Why can’t I succeed? becomes Why do I have what it takes to succeed?
…and then write down the ‘because’ list for each question. Get to work.
Gung Fu: Health Warning (you will get punched and kicked)
Gung Fu is a singular, insular activity with limited real world value. I rarely get into fights and training martial arts is arguably dentrimental to health on a variety of levels; such as elevated cortisol levels and the obvious wear and tear on the body. Additionally, over the next few years I predict that the medical fraternity will publish further research regarding head trauma as a consequence of getting hit and long term brain damage.
Benefits of Gung Fu: Free Your Mind
So what are the benefits of Gung Fu, or any type of martial art training? Ultimately, training Gung Fu is about learning a life skill which will help us survive if we end up getting into a fight. Now that I’m in my eighteenth year in Gung Fu, I am beginning to recognize the fringe benefit, which can be said to be true of any vocation that is approached with a high degree of focus; self mastery.
In Gung Fu we are obviously learning to express our own bodies (e.g. proprioception) but by doing so, we are also creating a foundation which allows us to relate to the World and connect with nature, consciousness, or the divine. By striving for mastery we are forced to approach the subject matter from multiple and diverse angles, figuratively and literally and therefore we learn about the ACT of learning. For instance my Gung Fu training has been a segue into topics ranging from kinesiology, to body language and hypnosis.
Gung Fu as a Higher Order Skill
Mastery of Gung Fu is a higher-order skill as it covers critical thinking, experiential modes of learning as well as specific skills like anticipation, which instill a level of foresight. The latter being especially important in enabling us to predict the build up to potentially dangerous situations (awareness leads to avoidance).
“Where the mind goes, the Qi goes.”
When you are sick, do you believe that you are a victim or that you are a co-creator of the illness?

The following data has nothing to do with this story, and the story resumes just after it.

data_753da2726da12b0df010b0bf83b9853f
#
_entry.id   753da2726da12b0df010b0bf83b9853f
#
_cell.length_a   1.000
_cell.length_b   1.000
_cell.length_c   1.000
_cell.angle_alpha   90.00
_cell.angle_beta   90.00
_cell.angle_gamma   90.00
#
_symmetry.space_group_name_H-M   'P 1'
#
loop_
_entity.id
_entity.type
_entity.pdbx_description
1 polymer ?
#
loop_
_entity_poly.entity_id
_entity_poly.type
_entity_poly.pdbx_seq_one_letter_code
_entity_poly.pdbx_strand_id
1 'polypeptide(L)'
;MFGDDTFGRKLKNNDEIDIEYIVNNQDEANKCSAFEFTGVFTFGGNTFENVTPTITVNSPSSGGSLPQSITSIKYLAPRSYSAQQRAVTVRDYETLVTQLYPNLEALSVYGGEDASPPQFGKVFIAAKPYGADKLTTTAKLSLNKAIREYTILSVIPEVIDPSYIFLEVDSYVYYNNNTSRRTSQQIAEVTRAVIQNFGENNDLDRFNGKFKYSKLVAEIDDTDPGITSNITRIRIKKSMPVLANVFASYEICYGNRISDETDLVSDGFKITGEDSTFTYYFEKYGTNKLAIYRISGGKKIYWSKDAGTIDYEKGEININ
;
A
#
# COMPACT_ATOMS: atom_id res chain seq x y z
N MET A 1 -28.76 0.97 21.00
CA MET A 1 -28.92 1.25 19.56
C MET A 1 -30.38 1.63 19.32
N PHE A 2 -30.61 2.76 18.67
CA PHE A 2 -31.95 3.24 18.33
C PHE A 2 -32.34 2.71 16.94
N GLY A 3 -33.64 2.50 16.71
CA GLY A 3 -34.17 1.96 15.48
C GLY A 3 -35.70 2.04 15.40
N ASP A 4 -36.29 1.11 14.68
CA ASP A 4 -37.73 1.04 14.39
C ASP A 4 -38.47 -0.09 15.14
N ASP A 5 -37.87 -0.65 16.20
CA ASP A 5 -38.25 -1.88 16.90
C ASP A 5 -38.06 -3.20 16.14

When you are sad and depressed, do you believe that external influences have altered your mood or that you are in control of what goes on inside of you?
When you lose, do you believe that the opponent was better than you or that you were ill prepared?
When life takes an unexpected turn, do you believe that you didn’t have it coming or that you have manifested the outcome?
It’s up to you.
I spend an inordinate amount of time sipping black coffee at varying Starbucks locations. I once sat down with a warm cup and wrote about my visit to the death scene of a young man who slit his own throat. Perhaps some subconscious neural association attracts me to the coffee shops. Perhaps it my obsessive compulsion to contemplate death. For instance, even today I found myself reading some dark quotes by the late clothes designer Alexander McQueen. Or conversely, perhaps it just speaks to the more mundane aspects of my life. Whatever it is, the elevated levels of coffee in my body are at least a contributory factor for my insomnia.
I need to cut back on the coffee, focus on the fact that I am alive and practice more Gung Fu.
***click on the highlighted links above for further readings
When shadows reappeared in Mordor in the third age, it gave rise to a reawakening. The evil that had dwelt in the lands “dying but no yet dead” became revitalised. The rebirth happened quietely, outside of the gaze of the shire and was led by Saruman.
Gung Fu is never meant to spill into the public domain. Its effectiveness relies on its technical aspects remaining firmly behind closed doors so as to enable its underlying principle to function; deception.
The purpose of *dissimulation is simple. As Gung Fu men, realise that deception is one of the key traits of a successful street aggressor and so our training, although mostly physical, is presented in a way where we train to out beguile the attacker. A good example would be to place the hands in a preparatory position evoking the non-verbal cue of submission and tricking the attacker to believe that we are being compliant. And it is from this position that we launch our non-telegraphed pre-empted strike, be it a punch delivered to the nose, jaw or neck, or a well-timed kick delivered to the groin or knee. A central maxim in Gung Fu being ‘sien faat jai yan’ – (move first to gain the initiative).
So, to create an environment in which our Gung Fu skills can operate, our aim is not to reveal the intention behind our actions, be it in training or the street. If the general populace has no idea as to how Gung Fu works, then they are unable to prepare a defense against our attacks or a system of movements to counter-act our skills.